“It was always difficult being Harry Potter and it isn’t much easier now that he is an overworked employee of the Ministry of Magic, a husband and father of three school-age children … While Harry grapples with a past that refuses to stay where it belongs, his youngest son Albus must struggle with the weight of a family legacy he never wanted. As past and present fuse ominously, both father and son learn the uncomfortable truth: sometimes, darkness comes from unexpected places.”
According to Entertainment Weekly, the play is based on “an original story by Potter scribe Rowling, English TV writer Jack Thorne, and John Tiffany who won a Tony Award for Broadway’s Once.”
USA Today reports the play follows events set directly after the epilogue in Harry Potter And The Deathly Hallows, 19 years after Harry defeated Voldemort. It is scheduled to begin its run the summer of 2016 at London’s Palace Theater. Similar to the final HP movie, the play will be in two parts.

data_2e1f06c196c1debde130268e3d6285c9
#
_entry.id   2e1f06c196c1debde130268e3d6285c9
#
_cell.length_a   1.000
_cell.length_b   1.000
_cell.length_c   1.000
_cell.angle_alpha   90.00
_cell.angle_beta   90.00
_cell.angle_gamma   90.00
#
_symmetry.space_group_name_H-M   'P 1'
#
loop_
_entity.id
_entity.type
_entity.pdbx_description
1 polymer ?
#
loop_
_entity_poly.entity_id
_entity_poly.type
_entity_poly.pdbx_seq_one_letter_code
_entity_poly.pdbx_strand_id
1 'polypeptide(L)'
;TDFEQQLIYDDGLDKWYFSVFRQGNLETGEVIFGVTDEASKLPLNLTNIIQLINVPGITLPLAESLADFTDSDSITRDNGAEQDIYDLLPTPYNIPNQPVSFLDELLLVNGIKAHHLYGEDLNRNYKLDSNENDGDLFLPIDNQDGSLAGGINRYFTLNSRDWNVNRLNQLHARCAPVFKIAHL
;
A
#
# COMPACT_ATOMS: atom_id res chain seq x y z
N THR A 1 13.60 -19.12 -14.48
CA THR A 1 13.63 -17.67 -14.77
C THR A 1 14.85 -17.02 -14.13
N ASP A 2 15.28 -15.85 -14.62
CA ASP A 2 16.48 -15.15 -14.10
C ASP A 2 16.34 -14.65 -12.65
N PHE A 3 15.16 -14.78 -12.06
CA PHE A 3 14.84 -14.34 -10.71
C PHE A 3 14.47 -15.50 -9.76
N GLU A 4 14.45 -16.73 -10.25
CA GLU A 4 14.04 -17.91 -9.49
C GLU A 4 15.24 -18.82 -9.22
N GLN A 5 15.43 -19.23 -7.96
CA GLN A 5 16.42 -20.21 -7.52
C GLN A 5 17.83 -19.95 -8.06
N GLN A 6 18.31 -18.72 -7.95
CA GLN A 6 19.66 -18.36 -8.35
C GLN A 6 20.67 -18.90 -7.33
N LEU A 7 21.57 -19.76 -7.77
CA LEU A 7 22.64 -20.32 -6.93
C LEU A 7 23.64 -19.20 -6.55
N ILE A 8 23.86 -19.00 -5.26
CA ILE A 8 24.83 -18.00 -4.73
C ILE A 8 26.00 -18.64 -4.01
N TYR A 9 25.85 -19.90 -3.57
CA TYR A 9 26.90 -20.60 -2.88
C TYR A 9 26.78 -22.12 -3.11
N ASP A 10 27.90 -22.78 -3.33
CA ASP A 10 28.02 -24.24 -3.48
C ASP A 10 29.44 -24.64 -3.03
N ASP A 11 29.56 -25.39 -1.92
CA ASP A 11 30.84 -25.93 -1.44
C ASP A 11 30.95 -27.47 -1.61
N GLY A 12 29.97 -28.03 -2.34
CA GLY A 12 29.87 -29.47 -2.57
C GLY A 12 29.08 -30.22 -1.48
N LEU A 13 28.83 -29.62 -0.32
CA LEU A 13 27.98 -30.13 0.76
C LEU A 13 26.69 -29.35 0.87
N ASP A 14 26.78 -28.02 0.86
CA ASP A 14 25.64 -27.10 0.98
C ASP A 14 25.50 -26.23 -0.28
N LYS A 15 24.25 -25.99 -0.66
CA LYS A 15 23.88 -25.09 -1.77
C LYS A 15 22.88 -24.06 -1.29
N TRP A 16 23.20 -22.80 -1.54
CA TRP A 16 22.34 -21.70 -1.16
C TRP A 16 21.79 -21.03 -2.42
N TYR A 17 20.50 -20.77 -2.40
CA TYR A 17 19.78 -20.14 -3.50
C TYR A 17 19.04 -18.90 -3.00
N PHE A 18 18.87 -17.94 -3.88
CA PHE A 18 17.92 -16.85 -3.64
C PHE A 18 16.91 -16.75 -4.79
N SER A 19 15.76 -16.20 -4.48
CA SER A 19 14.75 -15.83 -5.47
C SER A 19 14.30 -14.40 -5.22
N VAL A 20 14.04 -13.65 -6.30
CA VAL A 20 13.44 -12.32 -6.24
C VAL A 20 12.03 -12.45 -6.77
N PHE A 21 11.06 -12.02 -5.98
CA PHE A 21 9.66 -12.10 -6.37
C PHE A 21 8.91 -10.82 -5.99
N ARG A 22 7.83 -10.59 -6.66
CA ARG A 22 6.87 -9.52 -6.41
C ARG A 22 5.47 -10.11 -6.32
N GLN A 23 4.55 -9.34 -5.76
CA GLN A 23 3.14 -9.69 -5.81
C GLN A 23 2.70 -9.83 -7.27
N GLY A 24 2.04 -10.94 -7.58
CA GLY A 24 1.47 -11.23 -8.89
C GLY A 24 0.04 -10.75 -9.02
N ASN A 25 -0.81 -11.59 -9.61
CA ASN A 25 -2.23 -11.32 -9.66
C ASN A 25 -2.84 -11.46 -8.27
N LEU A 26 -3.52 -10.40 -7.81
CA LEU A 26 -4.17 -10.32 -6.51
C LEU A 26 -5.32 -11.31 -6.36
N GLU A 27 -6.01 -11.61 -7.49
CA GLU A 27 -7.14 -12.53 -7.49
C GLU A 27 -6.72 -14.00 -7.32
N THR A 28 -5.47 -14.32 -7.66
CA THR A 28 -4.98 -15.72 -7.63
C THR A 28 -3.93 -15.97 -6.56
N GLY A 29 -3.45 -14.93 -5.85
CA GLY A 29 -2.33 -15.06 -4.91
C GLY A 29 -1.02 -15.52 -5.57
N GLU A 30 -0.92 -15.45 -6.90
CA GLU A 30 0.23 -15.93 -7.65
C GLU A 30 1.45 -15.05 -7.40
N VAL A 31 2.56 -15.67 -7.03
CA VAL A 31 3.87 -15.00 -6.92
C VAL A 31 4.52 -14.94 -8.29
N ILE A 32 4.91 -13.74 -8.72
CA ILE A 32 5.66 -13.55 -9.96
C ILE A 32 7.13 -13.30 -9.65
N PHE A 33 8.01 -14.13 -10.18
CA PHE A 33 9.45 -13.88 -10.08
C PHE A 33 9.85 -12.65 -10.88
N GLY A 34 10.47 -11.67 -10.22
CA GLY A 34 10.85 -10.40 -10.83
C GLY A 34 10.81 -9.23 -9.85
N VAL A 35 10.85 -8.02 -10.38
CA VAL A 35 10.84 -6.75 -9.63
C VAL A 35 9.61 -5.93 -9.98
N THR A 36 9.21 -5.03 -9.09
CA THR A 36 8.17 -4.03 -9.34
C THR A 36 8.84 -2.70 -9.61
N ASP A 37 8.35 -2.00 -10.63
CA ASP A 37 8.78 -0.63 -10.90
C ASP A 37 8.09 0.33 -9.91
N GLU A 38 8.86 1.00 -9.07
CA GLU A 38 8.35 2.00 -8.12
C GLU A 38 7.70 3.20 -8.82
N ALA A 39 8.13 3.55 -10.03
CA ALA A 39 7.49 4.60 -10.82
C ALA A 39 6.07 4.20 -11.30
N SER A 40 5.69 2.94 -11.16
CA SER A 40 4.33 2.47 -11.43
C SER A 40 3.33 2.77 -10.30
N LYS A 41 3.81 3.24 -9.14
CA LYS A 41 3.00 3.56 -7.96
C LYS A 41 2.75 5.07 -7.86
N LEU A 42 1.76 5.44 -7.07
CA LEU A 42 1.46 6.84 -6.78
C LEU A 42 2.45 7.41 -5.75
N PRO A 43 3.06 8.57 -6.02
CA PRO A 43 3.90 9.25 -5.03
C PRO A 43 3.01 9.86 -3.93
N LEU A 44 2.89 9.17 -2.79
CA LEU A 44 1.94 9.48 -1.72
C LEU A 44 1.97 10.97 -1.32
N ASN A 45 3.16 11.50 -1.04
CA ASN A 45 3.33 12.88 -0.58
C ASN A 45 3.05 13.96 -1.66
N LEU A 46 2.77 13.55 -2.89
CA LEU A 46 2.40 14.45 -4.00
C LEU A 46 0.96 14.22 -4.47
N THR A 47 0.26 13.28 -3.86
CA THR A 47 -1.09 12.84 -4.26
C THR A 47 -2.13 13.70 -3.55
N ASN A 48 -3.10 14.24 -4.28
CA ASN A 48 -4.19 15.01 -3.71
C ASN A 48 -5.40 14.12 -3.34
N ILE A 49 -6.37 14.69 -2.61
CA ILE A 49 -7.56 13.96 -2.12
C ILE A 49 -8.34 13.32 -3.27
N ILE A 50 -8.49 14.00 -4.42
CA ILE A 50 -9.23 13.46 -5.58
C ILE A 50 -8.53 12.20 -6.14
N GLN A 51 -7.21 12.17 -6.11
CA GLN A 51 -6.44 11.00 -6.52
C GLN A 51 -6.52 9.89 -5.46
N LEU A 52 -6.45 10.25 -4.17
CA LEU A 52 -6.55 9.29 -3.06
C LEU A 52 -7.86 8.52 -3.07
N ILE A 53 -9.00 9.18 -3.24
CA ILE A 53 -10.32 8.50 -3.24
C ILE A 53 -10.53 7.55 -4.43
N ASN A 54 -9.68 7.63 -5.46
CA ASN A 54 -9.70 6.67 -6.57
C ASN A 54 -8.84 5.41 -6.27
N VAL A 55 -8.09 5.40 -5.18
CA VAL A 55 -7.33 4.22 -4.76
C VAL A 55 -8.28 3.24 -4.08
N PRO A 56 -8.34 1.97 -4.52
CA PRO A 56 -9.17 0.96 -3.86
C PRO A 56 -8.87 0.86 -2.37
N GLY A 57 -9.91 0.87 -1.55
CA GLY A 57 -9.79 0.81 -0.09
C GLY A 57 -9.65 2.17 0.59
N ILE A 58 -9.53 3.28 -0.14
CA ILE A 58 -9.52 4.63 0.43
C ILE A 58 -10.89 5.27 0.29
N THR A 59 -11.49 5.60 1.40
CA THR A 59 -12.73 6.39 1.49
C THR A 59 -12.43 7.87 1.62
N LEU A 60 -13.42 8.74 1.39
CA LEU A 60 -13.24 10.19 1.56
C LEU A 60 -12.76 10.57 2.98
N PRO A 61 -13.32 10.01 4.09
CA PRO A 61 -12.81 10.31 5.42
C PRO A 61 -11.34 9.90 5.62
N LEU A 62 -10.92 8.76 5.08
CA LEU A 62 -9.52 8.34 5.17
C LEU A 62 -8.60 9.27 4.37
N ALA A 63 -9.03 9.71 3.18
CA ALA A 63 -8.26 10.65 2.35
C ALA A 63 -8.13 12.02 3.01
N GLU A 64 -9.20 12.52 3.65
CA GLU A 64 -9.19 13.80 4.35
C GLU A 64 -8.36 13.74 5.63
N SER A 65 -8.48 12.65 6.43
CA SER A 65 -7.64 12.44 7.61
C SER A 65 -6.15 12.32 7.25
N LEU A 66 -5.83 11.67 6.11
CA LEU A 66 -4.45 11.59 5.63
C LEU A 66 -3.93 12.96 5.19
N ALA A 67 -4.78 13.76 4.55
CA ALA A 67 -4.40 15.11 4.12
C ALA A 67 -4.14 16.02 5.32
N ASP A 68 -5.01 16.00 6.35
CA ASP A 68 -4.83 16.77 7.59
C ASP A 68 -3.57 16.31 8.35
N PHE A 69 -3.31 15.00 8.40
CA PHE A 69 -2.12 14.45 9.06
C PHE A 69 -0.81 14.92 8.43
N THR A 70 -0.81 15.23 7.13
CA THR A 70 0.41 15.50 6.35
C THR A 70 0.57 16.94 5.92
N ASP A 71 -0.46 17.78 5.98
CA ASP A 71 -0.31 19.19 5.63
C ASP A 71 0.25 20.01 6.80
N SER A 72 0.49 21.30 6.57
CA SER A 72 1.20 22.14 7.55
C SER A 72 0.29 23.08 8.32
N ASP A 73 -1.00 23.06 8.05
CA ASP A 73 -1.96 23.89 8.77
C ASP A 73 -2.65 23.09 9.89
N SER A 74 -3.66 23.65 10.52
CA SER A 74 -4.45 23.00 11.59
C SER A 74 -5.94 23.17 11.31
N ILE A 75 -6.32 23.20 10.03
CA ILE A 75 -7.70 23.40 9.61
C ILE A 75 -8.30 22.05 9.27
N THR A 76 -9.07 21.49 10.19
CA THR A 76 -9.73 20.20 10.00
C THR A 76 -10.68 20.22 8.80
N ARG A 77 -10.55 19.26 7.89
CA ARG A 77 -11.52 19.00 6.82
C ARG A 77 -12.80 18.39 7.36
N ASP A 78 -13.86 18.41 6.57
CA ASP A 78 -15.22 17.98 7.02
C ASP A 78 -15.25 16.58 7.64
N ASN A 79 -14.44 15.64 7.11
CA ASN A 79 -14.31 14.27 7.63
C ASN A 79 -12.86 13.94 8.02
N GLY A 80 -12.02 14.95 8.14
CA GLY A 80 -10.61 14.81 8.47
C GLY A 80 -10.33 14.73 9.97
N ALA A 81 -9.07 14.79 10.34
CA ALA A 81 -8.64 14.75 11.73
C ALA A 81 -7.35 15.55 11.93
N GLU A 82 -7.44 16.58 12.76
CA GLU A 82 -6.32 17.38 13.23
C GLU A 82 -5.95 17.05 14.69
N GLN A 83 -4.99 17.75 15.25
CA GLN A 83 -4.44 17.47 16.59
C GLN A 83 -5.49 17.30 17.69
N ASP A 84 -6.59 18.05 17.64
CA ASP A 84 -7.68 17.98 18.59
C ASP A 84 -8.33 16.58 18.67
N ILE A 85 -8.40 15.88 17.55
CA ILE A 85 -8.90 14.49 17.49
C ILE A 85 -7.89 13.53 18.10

Ten years ago Rick Riordan got kids interested in reading about Greek mythology with the publication of The Lightning Thief. Since then he has also written series based on Roman and Egyptian mythology.
In and interview withEntertainment Weekly Riordan says that Norse myths present a special challenge because are gruesome and he had to figure out how to “present this accurately but also in a way that’s not completely terrifying”
PW reported last week that it sold 10,000 copies in two days. Ehrlin, a Swedish psychologist, originally self-published the bedtime story, which Random House acquired after its huge popularity over the summer and has just re-released.
It debuts at #3 on the NYT‘s Picture Book Best Seller list this week, sandwiched between Drew Daywalt and Oliver Jeffers’s crayon books and a seasonal choice, Pete the Cat: Five Little Pumpkins by James Dean.
It is also on the USA Today list, which includes titles in all formats and for all ages, now at #35 down from an earlier high of #6.
Both testers qualified their findings by acknowledging the presence of cameras or microphones could not have helped create the necessary atmosphere.
For those still game to try it out, NPR reports sleep experts suggest that parents make it a constant routine at bedtime and practice delivering the story until they get the lulling rhythm down pat.
If all else fails, parents can at least get some comfort in knowing they are not alone in their bleary-eyed frustration and entertain themselves with the another best selling title about sleep and kids, Adam Mansbach’s Go the F**k to Sleep.